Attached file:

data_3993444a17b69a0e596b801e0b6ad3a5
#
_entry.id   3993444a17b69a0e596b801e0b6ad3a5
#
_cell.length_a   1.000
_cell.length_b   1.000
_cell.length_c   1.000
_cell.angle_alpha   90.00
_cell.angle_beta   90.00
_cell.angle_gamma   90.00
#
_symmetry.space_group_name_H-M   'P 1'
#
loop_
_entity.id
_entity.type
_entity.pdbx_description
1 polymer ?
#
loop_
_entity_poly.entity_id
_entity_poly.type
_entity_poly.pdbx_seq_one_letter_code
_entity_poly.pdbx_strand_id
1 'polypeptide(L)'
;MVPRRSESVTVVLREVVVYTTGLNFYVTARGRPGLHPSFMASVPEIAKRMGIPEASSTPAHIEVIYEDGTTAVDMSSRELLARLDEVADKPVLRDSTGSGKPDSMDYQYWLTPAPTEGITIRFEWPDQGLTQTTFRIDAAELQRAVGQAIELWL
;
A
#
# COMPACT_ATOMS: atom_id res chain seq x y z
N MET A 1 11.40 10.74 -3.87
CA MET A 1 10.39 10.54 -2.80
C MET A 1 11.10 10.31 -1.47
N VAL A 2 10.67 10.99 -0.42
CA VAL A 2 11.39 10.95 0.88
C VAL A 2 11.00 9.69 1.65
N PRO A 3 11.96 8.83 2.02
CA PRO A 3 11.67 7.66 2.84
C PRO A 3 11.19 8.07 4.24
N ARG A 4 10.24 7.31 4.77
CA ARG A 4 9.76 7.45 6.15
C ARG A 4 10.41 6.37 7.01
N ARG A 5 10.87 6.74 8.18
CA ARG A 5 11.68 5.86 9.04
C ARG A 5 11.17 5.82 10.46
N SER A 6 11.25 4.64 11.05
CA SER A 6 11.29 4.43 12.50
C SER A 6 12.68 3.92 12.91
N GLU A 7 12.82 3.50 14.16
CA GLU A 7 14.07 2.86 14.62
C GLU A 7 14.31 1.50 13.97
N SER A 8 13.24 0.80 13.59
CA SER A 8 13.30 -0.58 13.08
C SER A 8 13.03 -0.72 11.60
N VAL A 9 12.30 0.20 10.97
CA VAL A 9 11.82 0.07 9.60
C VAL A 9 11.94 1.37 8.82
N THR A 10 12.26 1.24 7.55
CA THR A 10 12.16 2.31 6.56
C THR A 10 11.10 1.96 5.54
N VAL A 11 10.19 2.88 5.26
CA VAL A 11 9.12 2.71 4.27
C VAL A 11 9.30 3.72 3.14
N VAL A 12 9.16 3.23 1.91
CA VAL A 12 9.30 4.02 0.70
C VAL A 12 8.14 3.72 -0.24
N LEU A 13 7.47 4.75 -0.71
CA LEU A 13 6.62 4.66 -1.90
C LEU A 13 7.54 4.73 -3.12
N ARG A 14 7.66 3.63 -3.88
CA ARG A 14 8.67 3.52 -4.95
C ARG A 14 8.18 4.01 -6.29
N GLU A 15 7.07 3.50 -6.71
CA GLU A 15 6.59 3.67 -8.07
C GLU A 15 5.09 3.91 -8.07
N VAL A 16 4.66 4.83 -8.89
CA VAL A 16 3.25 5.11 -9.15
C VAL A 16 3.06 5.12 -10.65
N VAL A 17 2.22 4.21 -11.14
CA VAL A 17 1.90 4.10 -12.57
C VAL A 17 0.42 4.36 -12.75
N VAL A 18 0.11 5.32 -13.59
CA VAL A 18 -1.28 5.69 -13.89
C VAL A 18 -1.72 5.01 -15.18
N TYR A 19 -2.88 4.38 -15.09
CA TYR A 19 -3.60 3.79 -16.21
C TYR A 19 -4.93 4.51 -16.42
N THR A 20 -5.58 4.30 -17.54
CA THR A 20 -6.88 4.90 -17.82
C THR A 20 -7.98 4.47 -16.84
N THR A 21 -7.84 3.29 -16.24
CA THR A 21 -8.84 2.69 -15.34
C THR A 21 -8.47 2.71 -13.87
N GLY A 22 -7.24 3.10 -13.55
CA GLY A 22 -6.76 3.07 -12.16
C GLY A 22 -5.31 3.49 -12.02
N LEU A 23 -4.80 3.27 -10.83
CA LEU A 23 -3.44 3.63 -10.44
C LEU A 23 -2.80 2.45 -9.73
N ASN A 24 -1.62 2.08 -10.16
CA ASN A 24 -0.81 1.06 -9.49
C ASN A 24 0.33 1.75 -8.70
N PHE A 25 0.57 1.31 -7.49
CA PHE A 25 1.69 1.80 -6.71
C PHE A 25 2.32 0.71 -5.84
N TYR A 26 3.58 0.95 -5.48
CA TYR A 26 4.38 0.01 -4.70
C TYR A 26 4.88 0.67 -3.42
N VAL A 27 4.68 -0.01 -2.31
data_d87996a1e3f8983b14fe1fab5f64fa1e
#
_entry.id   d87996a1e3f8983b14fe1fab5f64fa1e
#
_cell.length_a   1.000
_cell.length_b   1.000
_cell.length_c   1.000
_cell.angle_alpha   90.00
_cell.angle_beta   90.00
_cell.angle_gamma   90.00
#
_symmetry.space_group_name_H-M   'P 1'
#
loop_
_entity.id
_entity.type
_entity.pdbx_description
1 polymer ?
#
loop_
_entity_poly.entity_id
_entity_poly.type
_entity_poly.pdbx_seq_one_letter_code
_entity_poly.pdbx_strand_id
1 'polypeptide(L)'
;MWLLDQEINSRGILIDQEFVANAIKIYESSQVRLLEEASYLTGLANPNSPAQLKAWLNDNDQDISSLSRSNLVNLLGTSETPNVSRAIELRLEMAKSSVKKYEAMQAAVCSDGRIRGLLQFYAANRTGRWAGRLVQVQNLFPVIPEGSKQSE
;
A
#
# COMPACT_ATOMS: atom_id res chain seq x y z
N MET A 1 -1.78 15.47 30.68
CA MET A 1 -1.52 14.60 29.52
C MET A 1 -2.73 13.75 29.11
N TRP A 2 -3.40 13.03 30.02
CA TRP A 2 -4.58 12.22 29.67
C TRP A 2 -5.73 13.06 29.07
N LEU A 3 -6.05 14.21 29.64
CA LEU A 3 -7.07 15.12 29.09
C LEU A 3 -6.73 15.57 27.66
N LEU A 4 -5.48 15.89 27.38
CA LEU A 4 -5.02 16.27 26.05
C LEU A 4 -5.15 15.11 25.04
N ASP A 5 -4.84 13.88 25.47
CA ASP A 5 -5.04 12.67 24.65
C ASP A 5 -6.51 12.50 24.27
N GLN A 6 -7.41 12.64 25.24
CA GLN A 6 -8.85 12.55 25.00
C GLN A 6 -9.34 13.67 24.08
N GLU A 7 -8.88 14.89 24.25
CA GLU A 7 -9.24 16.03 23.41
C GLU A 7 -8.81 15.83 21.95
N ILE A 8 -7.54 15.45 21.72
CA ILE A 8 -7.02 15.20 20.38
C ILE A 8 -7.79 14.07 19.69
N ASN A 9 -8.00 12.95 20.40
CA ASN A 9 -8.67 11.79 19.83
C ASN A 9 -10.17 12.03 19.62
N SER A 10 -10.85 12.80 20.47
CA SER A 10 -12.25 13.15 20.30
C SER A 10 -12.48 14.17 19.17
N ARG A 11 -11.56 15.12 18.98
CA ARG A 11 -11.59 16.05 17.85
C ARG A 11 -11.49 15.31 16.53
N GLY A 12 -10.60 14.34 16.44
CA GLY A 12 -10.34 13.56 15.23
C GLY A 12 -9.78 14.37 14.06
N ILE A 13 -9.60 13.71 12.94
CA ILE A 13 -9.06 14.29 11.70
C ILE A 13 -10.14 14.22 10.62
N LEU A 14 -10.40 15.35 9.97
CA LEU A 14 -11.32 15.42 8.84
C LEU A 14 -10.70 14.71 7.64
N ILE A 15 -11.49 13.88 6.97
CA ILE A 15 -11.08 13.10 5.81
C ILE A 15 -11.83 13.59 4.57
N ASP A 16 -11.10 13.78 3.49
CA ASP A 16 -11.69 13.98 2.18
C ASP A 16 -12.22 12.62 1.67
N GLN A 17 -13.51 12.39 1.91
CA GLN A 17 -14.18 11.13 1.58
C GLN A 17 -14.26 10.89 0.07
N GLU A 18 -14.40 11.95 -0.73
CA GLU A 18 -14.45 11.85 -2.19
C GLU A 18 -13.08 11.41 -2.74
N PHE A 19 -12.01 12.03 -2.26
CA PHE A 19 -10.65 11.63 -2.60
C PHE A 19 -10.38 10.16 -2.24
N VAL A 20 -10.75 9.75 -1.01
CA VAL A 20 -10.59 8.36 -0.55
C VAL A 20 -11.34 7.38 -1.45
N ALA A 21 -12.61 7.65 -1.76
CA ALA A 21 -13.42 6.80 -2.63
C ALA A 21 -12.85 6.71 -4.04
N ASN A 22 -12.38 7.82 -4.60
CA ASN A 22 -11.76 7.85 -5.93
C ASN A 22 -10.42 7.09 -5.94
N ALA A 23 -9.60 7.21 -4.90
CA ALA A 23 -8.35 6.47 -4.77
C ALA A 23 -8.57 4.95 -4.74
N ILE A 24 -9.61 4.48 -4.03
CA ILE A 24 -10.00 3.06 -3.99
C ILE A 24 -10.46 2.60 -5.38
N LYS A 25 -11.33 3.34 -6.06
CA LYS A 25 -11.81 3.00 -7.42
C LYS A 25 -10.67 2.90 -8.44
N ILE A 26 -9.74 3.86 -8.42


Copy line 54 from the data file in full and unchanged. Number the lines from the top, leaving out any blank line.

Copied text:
C SER A 8 13.03 -0.72 11.60